So here I am in my new slot, wondering what to write about and suffering the post-Christmas blues. Mind you, my blues are but small ones compared with those of the retailers.

So here I am in my new slot, wondering what to write about and

suffering the post-Christmas blues. Mind you, my blues are but small

ones compared with those of the retailers.

You can tell they’ve had a bad time by the fact that so many of the big

chains started their sales before Christmas rather than allowing a

decent interval (say ’till 27 December) to whip up a second consumer


Because Christmas is so important to the retailers (for many of them it

accounts for up to a third of their sales), I expect that the next few

weeks will see the search for the guilty begin - with the inevitable

result that, as the buck is passed from the buyers to the sales

departments to marketing, more than a few agencies will find themselves

in the firing line.

From the retailers’ point of view, you can hardly blame them. After all,

working for a retailer at this time of year is the quintessential test

for advertising. You do the ad, put it out and either sales go up or

they don’t. Bollocks to all this awareness and brand-equity stuff that

agencies are so fond of spouting.

That is one view. The other is that so long as they retain their basic

antipathy to advertising and marketing, retailers have only got

themselves to blame if things don’t go right at Christmas - or, indeed,

at other crucial times. The root cause of this, I suspect, is in

retailers’ own culture, which means that they fail to do anything other

than pay lip-service to marketing (with the notable exception of

organisations like Tesco). Sure, they bang on about customer care and

cloak themselves in the Christmas spirit of goodwill to all mankind,

even those without credit cards, but it doesn’t ring true. But then

that’s hardly surprising when they employ people who, in their own

lingo, refer to Christmas as period 12.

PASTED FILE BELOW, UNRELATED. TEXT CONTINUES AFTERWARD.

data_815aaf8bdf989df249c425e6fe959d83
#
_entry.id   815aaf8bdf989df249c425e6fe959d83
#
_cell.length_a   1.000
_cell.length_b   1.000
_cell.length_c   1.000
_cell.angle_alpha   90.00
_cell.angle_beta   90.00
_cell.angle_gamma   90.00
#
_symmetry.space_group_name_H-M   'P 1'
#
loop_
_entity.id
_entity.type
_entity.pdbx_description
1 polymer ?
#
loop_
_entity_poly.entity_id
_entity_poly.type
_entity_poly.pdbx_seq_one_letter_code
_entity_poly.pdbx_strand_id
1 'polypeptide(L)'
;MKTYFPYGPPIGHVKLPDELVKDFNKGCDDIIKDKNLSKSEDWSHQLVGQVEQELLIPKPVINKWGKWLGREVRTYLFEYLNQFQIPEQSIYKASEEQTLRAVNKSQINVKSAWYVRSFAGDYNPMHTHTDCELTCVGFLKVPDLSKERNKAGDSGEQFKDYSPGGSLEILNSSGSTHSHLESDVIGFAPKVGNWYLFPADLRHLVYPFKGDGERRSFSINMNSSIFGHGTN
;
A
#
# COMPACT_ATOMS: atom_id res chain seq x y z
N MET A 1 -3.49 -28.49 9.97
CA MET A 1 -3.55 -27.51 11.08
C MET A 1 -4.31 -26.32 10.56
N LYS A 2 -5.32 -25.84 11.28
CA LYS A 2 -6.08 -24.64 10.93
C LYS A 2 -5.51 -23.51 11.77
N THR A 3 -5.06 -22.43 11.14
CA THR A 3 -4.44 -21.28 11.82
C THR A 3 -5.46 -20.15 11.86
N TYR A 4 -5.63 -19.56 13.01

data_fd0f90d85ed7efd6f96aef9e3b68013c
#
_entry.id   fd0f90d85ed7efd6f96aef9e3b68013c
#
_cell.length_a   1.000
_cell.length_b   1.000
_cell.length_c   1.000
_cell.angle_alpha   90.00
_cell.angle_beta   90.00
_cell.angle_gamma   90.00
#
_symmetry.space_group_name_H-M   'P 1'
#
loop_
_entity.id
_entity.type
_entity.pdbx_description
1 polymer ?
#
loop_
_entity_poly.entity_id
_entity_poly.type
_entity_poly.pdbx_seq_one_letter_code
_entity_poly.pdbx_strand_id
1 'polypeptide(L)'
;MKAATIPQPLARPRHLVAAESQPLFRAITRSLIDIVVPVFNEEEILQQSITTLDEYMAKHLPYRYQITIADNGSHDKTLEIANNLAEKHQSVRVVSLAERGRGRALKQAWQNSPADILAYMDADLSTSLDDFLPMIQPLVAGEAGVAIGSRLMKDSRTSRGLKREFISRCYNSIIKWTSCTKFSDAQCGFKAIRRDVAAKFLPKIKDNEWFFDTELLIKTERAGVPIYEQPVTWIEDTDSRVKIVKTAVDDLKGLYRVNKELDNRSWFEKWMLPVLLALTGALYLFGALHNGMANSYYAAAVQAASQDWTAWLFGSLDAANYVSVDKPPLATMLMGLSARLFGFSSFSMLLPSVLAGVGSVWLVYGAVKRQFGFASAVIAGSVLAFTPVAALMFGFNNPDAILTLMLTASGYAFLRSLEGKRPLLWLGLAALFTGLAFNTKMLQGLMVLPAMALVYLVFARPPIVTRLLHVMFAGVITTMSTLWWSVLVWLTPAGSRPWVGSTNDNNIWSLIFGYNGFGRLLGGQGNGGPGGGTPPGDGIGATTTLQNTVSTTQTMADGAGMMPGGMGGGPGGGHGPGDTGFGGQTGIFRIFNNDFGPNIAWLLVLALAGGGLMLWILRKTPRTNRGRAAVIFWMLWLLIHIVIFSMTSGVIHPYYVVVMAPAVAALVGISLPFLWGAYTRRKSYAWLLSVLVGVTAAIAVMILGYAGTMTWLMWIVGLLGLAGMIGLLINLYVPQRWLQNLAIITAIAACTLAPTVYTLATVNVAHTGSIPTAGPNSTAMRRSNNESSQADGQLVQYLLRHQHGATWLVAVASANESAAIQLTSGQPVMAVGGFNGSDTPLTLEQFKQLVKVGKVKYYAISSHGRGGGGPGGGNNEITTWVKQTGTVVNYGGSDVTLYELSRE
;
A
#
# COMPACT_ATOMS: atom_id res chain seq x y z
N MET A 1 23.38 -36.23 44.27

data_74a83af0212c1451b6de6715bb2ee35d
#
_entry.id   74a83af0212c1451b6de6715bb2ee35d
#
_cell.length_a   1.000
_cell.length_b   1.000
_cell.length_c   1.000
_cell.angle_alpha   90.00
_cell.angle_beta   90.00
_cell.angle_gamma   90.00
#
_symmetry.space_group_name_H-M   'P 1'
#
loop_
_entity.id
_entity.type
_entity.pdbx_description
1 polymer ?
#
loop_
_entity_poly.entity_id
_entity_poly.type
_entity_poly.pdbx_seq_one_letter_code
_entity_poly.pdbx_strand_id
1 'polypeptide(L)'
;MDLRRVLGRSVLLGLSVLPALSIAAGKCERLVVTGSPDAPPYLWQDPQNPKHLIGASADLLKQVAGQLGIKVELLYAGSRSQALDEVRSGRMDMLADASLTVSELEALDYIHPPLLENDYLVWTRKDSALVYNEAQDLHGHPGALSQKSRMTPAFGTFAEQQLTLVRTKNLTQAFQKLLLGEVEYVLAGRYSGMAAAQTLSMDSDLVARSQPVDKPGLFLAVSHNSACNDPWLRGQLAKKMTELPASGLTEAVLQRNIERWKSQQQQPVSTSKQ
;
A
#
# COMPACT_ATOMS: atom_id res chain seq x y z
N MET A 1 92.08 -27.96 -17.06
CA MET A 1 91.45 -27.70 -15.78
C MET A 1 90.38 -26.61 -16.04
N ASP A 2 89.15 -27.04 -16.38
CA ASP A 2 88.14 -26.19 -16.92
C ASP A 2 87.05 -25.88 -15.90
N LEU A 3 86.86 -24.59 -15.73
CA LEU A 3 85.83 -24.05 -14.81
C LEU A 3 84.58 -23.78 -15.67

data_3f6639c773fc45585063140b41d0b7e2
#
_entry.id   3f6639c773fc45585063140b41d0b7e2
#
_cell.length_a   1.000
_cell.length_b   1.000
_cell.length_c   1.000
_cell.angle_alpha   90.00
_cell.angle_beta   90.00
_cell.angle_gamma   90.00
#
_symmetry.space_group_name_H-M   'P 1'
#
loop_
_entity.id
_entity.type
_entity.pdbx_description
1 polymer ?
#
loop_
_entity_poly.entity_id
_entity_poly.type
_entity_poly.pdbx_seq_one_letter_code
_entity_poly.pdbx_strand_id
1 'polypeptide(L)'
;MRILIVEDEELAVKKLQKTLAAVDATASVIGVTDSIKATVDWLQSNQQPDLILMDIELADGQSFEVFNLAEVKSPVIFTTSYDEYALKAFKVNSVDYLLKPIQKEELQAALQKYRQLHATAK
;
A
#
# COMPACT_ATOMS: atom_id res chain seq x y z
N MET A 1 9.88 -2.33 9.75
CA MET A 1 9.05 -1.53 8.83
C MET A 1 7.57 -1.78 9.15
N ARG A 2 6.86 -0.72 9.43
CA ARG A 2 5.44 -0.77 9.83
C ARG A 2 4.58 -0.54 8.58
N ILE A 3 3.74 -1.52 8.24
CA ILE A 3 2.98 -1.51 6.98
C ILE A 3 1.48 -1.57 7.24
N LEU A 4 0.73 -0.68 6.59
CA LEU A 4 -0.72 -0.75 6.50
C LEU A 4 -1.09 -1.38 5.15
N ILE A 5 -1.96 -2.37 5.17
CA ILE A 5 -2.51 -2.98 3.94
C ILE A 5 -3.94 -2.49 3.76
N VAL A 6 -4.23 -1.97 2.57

This numbers-driven, depersonalised attitude - in which unloading the

stock is the be-all and end-all - is deeply entrenched, even at the very

top of organisations where you would be surprised to find it.

Earlier this year Campaign ran a story that M&S was talking to

McCann-Erickson about a television campaign. Boy, did the big cheeses at

Marks & Spencer get cross. Practically bursting with indignation, the

M&S chairman, Sir Richard Greenbury, personally protested - the sub-text

of his letter being that it was a waste of time and money and it was an

insult to M&S shareholders and staff to suggest the company was even

thinking of advertising. It was an attitude that reminded me of my

grandmother, who used to think that there was something dodgy about any

company that needed to advertise.

At the time I thought Greenbury protested too much, so it was no

surprise to see an M&S television ad running in the couple of weeks

before Christmas. It was quite good, too, although that may be to damn

it with faint praise. Still, the arrival of M&S as a serious advertiser,

coupled with that of Waitrose (another advertiser) later this year, may

spur other retailers on to take marketing seriously. But if they do,

let’s hope they don’t just dip in and out. To borrow an old saying,

advertising is for life, not just for Christmas.

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